Top cyber-attacks of 2022.

02 Nov / 2022

Cyber Security


2022 has been a year like no other for Australian businesses experiencing cyber attacks. With high-profile cases such as Optus on the rise, it is no wonder that cybersecurity is the top agenda of every Board, C-Suite and Executive alike.

Full visibility of cybersecurity vulnerability and risk, both inside and outside of the network perimeter, is often challenging to attain. Even the most robust cybersecurity strategy can fall short through simple circumstances such as infrastructure misconfigurations or a lack of patch management. This is where a robust and frequent cybersecurity penetration testing program can provide visibility and clarity of the organisation's vulnerabilities even by the most recent attack vectors. 

With this in mind, our cybersecurity Penetration Testing team has shared the most commonly used style of cyber attack used by malicious actors that we have seen across Australian businesses in 2022. 

Social Engineering - Phishing, Smishing and Vishing Attacks: Social engineering is a type of attack that uses a fake trusted persona in order to get the attack victim to share personal or confidential information. These types of attacks are seen commonly inside Australian corporate organisations usually through impersonation of the CEO or someone in Finance requesting certain types of information. 

In a standard social engineering attack, the approach message can be delivered by email, text or through a web page and asks you to click a link or download an infected attachment. If an infected file is downloaded, the computer and subsequent network can then be remotely accessed by the threat actor and damage is inflicted. 

Malware Injecting Systems and Devices: Malware is an umbrella term for any piece of software or hardware that has malicious intent. There are many types of malware, from trojans to compromised USB sticks that have a single purpose to gain unauthorised control of your computer systems. The most common malware types experienced in Australia at the moment are Emotet, Formbook and Trickbot. Malware is often delivered using social engineering techniques but largely successful due to a misconfiguration that enables a vulnerability and/or vital security updates that are missing and in some cases running on an unsupported end-of-life platform.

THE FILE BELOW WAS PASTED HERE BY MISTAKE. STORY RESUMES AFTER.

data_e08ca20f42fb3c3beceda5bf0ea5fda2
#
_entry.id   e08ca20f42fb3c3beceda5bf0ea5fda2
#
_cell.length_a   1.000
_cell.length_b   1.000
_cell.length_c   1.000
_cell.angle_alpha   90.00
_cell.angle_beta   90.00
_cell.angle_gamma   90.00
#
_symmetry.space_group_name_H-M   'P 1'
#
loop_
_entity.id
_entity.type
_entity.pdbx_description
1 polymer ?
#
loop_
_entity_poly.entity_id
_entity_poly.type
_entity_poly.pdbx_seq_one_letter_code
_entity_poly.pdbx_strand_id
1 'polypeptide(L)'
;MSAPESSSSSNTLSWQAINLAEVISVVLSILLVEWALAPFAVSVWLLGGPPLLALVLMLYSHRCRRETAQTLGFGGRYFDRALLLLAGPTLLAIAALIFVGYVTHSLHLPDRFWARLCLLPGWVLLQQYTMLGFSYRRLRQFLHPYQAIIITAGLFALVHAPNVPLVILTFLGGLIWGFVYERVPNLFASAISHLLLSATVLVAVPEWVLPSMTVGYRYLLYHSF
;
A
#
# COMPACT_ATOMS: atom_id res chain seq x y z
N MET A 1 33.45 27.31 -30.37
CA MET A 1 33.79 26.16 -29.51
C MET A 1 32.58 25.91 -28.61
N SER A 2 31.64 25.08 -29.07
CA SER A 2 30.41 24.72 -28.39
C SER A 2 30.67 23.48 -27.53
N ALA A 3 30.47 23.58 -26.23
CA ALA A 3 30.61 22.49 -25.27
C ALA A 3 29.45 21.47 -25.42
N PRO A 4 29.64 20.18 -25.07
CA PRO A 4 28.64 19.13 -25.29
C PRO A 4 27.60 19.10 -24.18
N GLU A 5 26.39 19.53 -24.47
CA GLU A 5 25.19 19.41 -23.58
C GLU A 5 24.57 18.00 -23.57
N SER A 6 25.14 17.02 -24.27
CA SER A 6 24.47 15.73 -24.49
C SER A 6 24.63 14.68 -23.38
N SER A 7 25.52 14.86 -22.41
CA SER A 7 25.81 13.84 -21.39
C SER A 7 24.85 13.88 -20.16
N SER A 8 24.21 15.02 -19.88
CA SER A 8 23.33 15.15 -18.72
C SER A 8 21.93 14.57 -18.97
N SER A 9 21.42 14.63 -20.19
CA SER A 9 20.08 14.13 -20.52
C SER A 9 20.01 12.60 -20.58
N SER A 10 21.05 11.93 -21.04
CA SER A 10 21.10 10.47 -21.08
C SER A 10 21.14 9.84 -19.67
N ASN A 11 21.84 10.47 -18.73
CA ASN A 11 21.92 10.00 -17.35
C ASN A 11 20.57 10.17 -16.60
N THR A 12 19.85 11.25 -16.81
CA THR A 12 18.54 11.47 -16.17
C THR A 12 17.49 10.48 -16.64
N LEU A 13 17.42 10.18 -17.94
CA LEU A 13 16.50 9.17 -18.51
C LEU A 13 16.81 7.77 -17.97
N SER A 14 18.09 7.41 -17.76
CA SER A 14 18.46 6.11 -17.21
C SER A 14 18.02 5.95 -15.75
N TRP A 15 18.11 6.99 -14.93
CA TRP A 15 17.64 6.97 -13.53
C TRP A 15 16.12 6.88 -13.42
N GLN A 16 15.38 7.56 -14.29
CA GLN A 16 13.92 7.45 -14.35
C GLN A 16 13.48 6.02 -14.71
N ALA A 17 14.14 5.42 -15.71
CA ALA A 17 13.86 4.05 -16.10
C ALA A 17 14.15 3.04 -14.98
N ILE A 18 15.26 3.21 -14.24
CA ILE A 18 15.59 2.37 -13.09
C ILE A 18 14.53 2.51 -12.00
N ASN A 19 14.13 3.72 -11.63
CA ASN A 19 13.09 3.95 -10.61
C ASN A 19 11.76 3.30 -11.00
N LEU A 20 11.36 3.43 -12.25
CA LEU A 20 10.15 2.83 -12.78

Poor Security Patch Management: The speed at which technology evolves, in particular digital technology and cloud computing, means that traditional security and systems require frequent patches and updates to protect them against evolving threats. However, a busy IT team that is dealing with BAU and project work will often ignore patching notifications or a management schedule due to lack of resources. With over 60% of cybersecurity breaches in 2019 coming from unpatched devices, this is an area that our cybersecurity Penetration Testing team will often identify during the course of testing.

Distributed Denial-of-Service Attacks (DDOS): This type of attack technique involves delivering large influxes of traffic to a website or corporate network so that the system overloads with too many requests and the server crashes. The distributed nature of the attack means it cannot be readily pinpointed to a singular source. This is particularly harmful for organisations that require 24x7 Internet connectivity such as digital, manufacturing or airline businesses.. Some organisations will want to test their defences against these kinds of attacks. Cybersecurity Penetration Testing can be performed to test network volume usage and verify that chosen security protection methods and products are effective. 

How cybersecurity Penetration Testing can help build resilience toward these styles of attack:

This is where Cythera challenges the status quo. As we run our own Security Operation Centre for our Managed Detection and Response (MDR) clients, our Penetration Testers are constantly exposed to the tools, tactics and techniques used by cybercriminals in the real world every day. 


Meet with the Cythera Cybersecurity Penetration Testing team to learn:

  • How a skilled attacker’s lateral thinking leads to lateral movement on your network;
  • Learn about the tactics and techniques used by hackers, cybercriminals and state sponsored adversaries;
  • How to use a collaborative approach involving process and code auditing, to gain a much deeper understanding of the target scope; and
  • How penetration testing can be used to educate the C-Suite and key decision makers about the security risks your organisation is facing in order to help build the business case for cybersecurity

In exchange for your time, and to thank you for choosing Cythera, we will make a $100 AUD donation to one of the following charities of your choice:

  • Women’s Domestic Violence Shelter;
  • First Nations Indigenous Development Fund; and
  • Men’s Prostate Cancer Charity.

Register your details here and we'll make a $100 AUD donation on your behalf:
What are your top cybersecurity priorities for 2023?*

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